In most instances, someone who gets injured while trespassing on another person's property can't sue the property owner for damages. However, there is one exception: children who are injured due to an attractive nuisance on a property. If your child was injured on another person's property, ask a personal injury attorney if you're eligible to file a lawsuit on your child's behalf.
What Is an Attractive Nuisance?
Under the law, an attractive nuisance is an element of a property that a child might be enticed to use or explore, possibly endangering them in the process. Some common examples include:
- Swimming pools
- Water features
- Supplies for remodeling or construction
- Parked cars
If a small child could potentially be injured or killed by a condition on a residential or commercial property, then that opens the property owner up to a premises liability issue. A personal injury could argue that the property owner could have prevented your child's injury if they had upheld their duty of care.
What Are a Property Owner's Duties Under the Law?
For a successful personal injury lawsuit, it must be proven that the property owner knew or should have known about the attractive nuisance and didn't take measures to prevent a child from being injured. For example, a property owner could put a secure fence around a swimming pool or make sure a parked car is completely locked to ensure that wandering children can't gain access. Simply putting a warning sign up is not typically enough to waive a property owner's liability because small children may not be able to read or understand the risk. Property owners are expected to understand that their belongings and even discarded items could invite children to play in a dangerous environment.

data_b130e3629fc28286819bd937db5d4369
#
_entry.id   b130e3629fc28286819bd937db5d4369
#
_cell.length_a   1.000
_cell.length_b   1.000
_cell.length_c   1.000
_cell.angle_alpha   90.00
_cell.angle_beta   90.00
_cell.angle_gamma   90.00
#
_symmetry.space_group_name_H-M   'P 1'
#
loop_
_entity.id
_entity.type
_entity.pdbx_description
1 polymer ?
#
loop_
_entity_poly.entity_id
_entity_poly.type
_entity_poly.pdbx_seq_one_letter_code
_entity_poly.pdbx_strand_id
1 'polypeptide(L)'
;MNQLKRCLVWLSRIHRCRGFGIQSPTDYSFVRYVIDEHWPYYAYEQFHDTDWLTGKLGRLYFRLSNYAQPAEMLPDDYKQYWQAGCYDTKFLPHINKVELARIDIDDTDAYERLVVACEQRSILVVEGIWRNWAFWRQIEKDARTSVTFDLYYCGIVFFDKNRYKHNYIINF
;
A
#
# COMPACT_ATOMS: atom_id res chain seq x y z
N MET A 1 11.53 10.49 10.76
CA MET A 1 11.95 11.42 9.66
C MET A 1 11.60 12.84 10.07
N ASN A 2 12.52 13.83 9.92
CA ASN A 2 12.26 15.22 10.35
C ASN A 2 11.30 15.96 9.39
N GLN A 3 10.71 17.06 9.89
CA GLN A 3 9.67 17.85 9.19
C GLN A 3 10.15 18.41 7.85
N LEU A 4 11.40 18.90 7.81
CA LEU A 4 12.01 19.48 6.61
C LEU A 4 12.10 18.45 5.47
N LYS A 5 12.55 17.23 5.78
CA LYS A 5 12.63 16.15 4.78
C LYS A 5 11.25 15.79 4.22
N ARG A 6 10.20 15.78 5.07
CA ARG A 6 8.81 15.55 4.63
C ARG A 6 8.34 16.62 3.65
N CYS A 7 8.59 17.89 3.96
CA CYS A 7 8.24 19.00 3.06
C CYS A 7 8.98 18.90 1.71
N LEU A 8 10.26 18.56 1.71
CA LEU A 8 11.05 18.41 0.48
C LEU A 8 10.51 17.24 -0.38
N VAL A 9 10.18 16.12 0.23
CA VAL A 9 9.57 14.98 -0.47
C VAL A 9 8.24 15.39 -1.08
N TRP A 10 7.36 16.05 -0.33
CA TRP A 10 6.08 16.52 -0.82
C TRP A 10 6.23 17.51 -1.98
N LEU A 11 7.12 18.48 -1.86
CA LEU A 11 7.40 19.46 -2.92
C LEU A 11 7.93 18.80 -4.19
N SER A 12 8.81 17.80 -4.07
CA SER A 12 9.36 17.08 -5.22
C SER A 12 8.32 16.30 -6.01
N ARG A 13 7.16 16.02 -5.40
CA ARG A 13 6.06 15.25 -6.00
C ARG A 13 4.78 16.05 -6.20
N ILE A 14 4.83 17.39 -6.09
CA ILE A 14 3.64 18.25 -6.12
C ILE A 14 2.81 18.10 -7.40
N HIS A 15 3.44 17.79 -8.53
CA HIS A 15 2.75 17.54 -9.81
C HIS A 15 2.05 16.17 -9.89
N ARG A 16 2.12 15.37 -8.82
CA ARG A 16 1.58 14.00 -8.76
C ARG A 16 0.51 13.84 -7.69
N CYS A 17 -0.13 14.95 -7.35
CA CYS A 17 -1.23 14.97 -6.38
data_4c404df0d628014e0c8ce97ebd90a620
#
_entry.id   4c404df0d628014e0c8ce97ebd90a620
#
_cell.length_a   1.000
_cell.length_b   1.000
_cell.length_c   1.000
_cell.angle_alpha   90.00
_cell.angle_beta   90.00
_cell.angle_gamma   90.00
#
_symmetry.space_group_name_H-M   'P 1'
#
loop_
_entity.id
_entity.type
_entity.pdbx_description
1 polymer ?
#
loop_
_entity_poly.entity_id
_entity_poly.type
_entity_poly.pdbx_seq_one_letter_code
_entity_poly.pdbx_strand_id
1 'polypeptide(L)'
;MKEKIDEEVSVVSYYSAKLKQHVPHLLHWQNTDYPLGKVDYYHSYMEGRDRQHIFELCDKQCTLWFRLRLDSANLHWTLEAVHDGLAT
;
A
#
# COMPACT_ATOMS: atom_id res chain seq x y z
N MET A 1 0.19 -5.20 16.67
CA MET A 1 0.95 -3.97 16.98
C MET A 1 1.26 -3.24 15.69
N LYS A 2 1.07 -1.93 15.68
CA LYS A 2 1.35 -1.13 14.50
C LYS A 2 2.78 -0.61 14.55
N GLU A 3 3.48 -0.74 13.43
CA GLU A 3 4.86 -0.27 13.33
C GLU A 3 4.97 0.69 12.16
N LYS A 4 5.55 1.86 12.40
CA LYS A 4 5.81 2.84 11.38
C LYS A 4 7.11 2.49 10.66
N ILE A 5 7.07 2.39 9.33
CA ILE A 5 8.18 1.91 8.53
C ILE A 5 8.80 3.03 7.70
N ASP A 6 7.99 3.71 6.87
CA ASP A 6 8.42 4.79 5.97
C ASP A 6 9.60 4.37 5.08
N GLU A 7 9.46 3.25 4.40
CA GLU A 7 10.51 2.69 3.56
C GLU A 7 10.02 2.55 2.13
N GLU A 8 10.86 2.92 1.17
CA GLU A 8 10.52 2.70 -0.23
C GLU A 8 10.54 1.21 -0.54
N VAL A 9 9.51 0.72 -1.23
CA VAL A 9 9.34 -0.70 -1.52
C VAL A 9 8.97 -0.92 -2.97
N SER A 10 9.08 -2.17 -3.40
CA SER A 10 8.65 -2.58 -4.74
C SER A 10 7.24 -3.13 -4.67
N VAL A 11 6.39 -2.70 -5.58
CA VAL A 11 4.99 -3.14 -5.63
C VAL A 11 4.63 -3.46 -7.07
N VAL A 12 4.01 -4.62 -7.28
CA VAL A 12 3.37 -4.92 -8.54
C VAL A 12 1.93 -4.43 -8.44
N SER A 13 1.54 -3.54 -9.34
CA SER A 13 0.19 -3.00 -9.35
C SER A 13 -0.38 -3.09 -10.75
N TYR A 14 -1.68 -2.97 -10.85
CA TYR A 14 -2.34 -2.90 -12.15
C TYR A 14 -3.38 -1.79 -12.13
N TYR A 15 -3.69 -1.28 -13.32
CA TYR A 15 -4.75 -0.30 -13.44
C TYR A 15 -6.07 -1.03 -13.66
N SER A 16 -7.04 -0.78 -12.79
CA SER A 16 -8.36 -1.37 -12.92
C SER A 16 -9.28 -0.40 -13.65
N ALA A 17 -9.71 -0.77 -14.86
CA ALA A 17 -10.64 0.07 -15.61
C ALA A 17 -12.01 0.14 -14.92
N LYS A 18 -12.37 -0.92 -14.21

Can You Sue for Damages?
It's possible that homeowner's insurance or business liability insurance will cover your child's medical bills and other expenses incurred due to their injury. However, if the policy limits do not cover all your expenses, then you could file a personal injury lawsuit against the property owner. Your civil suit might seek compensation for medical costs and other actual damages that you incurred in treating your child's injury.
If the property owner's negligence was severe, you might be able to include punitive damages in the personal injury lawsuit. This means adding a dollar amount above and beyond the costs you incurred in order to deter the property owner from ever allowing such a serious incident to occur again. Your personal injury attorney can help you assess whether seeking punitive damages is appropriate in your case.